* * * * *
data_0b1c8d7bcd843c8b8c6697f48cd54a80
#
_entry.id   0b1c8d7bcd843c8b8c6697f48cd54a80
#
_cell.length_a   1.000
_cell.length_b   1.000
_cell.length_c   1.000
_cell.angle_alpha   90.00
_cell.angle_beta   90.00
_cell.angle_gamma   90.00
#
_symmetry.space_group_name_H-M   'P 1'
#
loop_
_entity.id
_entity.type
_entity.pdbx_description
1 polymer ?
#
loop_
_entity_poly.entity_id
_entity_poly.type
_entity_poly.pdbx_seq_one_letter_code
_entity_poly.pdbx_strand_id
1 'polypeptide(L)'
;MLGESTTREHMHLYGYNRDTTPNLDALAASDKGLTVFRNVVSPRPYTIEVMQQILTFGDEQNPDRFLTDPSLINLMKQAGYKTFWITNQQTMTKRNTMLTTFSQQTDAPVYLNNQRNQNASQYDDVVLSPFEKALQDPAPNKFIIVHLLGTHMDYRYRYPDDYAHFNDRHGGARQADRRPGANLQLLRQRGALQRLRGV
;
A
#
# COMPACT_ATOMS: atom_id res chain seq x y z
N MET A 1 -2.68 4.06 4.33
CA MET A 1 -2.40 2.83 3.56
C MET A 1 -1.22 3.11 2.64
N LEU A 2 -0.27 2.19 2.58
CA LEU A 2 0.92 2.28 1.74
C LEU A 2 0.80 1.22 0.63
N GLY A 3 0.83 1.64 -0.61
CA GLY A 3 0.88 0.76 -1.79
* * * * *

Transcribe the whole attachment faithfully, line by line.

data_0b1c8d7bcd843c8b8c6697f48cd54a80
#
_entry.id   0b1c8d7bcd843c8b8c6697f48cd54a80
#
_cell.length_a   1.000
_cell.length_b   1.000
_cell.length_c   1.000
_cell.angle_alpha   90.00
_cell.angle_beta   90.00
_cell.angle_gamma   90.00
#
_symmetry.space_group_name_H-M   'P 1'
#
loop_
_entity.id
_entity.type
_entity.pdbx_description
1 polymer ?
#
loop_
_entity_poly.entity_id
_entity_poly.type
_entity_poly.pdbx_seq_one_letter_code
_entity_poly.pdbx_strand_id
1 'polypeptide(L)'
;MLGESTTREHMHLYGYNRDTTPNLDALAASDKGLTVFRNVVSPRPYTIEVMQQILTFGDEQNPDRFLTDPSLINLMKQAGYKTFWITNQQTMTKRNTMLTTFSQQTDAPVYLNNQRNQNASQYDDVVLSPFEKALQDPAPNKFIIVHLLGTHMDYRYRYPDDYAHFNDRHGGARQADRRPGANLQLLRQRGALQRLRGV
;
A
#
# COMPACT_ATOMS: atom_id res chain seq x y z
N MET A 1 -2.68 4.06 4.33
CA MET A 1 -2.40 2.83 3.56
C MET A 1 -1.22 3.11 2.64
N LEU A 2 -0.27 2.19 2.58
CA LEU A 2 0.92 2.28 1.74
C LEU A 2 0.80 1.22 0.63
N GLY A 3 0.83 1.64 -0.61
CA GLY A 3 0.88 0.76 -1.79